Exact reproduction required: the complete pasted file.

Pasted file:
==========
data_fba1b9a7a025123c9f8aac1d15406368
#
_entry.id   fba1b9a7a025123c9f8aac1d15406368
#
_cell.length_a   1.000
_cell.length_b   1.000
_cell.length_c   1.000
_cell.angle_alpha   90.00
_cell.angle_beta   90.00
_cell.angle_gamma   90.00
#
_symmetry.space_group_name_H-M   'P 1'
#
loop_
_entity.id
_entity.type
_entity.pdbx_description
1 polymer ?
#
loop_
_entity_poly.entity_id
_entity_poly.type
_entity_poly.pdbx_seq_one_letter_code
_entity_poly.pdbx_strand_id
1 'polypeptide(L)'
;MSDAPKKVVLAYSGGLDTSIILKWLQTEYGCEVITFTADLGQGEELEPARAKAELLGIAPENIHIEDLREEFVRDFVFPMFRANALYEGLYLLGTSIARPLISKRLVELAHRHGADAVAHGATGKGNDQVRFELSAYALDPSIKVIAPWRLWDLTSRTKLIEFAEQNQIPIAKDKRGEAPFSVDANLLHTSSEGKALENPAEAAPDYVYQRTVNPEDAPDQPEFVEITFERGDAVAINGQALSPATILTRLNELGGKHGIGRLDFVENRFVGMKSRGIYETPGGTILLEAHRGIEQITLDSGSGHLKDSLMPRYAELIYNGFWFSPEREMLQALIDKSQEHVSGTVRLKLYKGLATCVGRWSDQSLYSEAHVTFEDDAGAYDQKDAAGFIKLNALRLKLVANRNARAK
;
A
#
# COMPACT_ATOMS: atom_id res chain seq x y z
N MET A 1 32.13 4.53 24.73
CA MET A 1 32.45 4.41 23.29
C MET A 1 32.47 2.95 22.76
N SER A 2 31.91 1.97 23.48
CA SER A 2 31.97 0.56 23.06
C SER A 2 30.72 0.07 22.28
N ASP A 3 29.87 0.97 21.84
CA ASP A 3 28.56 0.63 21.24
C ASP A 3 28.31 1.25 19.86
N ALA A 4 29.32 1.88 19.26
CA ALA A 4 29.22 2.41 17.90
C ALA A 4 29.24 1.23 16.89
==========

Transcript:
data_fba1b9a7a025123c9f8aac1d15406368
#
_entry.id   fba1b9a7a025123c9f8aac1d15406368
#
_cell.length_a   1.000
_cell.length_b   1.000
_cell.length_c   1.000
_cell.angle_alpha   90.00
_cell.angle_beta   90.00
_cell.angle_gamma   90.00
#
_symmetry.space_group_name_H-M   'P 1'
#
loop_
_entity.id
_entity.type
_entity.pdbx_description
1 polymer ?
#
loop_
_entity_poly.entity_id
_entity_poly.type
_entity_poly.pdbx_seq_one_letter_code
_entity_poly.pdbx_strand_id
1 'polypeptide(L)'
;MSDAPKKVVLAYSGGLDTSIILKWLQTEYGCEVITFTADLGQGEELEPARAKAELLGIAPENIHIEDLREEFVRDFVFPMFRANALYEGLYLLGTSIARPLISKRLVELAHRHGADAVAHGATGKGNDQVRFELSAYALDPSIKVIAPWRLWDLTSRTKLIEFAEQNQIPIAKDKRGEAPFSVDANLLHTSSEGKALENPAEAAPDYVYQRTVNPEDAPDQPEFVEITFERGDAVAINGQALSPATILTRLNELGGKHGIGRLDFVENRFVGMKSRGIYETPGGTILLEAHRGIEQITLDSGSGHLKDSLMPRYAELIYNGFWFSPEREMLQALIDKSQEHVSGTVRLKLYKGLATCVGRWSDQSLYSEAHVTFEDDAGAYDQKDAAGFIKLNALRLKLVANRNARAK
;
A
#
# COMPACT_ATOMS: atom_id res chain seq x y z
N MET A 1 32.13 4.53 24.73
CA MET A 1 32.45 4.41 23.29
C MET A 1 32.47 2.95 22.76
N SER A 2 31.91 1.97 23.48
CA SER A 2 31.97 0.56 23.06
C SER A 2 30.72 0.07 22.28
N ASP A 3 29.87 0.97 21.84
CA ASP A 3 28.56 0.63 21.24
C ASP A 3 28.31 1.25 19.86
N ALA A 4 29.32 1.88 19.26
CA ALA A 4 29.22 2.41 17.90
C ALA A 4 29.24 1.23 16.89